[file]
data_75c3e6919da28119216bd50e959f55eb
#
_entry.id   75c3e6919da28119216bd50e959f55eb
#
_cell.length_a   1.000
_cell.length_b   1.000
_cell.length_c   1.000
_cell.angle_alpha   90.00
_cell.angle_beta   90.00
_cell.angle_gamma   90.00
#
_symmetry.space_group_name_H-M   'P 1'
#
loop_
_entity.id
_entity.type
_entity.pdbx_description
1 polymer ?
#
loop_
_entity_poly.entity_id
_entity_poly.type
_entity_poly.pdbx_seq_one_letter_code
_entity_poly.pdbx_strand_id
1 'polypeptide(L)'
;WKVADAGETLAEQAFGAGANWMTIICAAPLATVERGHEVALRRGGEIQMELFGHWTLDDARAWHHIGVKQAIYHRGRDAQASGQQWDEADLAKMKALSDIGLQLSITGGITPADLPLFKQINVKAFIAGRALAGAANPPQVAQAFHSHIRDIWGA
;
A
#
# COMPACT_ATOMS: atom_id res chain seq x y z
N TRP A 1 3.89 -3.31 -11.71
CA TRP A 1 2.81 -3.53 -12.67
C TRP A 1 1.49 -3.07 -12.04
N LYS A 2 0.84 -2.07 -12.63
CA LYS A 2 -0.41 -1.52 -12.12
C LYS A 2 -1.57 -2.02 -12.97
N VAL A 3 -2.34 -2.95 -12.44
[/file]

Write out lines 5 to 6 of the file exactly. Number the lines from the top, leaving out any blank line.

_cell.length_a   1.000
_cell.length_b   1.000